Before every Death Doula training, students are invited to write a letter explaining what draws them to the course. I am touched, surprised and intrigued by the responses which help give me a sense of the group. David Phinney, a recent student wrote his letter after completing the Death Doula training. It beautifully articulates the reason he came and what he learned …. 

“This time last year I did not know what a Death Doula was. My mother-in-law Therese died in early 2019. She was as far as I am concerned my mom, I love her more than anyone. She was a tiny, fierce woman who had birthed six children at home and raised them into conscious adults. She really did not want to die. Despite having all the qualities and attributes of someone you would assume would be able to engage with their death she could not. She allowed no space for death, it was not welcome. It was clear that if we were going to support her we were not allowed to make space for it either.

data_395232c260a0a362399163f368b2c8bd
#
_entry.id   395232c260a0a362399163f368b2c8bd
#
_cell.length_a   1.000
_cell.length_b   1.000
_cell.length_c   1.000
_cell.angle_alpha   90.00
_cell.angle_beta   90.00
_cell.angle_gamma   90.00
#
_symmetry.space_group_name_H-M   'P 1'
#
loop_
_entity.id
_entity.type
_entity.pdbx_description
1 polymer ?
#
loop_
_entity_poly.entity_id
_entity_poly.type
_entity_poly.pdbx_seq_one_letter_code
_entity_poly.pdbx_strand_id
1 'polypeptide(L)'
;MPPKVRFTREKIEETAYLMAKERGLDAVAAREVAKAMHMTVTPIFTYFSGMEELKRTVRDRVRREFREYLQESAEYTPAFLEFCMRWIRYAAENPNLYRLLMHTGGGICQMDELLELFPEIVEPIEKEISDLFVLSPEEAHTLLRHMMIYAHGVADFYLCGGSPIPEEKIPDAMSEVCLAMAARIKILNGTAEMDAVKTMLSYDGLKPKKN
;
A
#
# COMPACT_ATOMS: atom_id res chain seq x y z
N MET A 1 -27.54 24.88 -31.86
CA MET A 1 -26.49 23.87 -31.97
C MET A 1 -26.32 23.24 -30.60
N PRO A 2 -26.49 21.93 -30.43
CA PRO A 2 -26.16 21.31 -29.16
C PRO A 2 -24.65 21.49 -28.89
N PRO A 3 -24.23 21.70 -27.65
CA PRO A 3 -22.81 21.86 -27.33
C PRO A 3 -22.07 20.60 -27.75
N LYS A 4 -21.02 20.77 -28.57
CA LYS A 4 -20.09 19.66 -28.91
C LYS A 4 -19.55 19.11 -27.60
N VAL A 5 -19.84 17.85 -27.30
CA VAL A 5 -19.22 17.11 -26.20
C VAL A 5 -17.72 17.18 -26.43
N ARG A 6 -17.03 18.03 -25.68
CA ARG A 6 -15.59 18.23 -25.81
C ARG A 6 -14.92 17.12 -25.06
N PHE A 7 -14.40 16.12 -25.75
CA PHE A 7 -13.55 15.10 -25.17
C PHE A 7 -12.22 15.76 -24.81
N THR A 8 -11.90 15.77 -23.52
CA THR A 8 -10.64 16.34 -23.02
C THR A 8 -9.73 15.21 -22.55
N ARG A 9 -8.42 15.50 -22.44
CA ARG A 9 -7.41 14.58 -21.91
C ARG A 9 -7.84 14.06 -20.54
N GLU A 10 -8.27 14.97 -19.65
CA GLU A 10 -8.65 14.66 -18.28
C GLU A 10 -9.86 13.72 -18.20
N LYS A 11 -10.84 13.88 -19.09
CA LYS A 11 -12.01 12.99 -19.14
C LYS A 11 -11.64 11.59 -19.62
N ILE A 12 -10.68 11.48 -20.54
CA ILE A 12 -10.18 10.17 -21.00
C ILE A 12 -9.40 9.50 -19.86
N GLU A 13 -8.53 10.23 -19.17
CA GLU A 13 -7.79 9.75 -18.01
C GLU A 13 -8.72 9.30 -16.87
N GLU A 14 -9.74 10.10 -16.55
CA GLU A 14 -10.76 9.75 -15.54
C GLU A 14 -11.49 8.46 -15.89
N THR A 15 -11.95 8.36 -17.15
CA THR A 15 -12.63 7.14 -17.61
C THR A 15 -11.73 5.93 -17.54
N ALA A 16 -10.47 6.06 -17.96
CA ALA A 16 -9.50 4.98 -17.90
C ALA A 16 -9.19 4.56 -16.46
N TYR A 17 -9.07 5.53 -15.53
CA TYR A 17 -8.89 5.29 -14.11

The big question “Is she going to die?” was only asked to prompt the reassurances of “No, of course not” or “We’re not there yet”.

The last 5 months were particularly brutal, hers was a rare bone cancer diagnosis that metastasized tumors throughout the muscles in her body that were excruciatingly painful. When she went into the hospital for the last time we were with her every minute of the day and got a crash course in what being an advocate in that setting looked like and how much it was needed. Therese’s life’s work was that of a birth doula and midwife assistant. Conversations around the over medicalized nature of birth, the disenfranchisement of women’s choices and the unnecessary fear of allowing our bodies to do what they innately know how to do was the common dinner discourse. Part of that conversation was the only instruction she would ever give on how to be there for her when her time came, she wanted to die at home.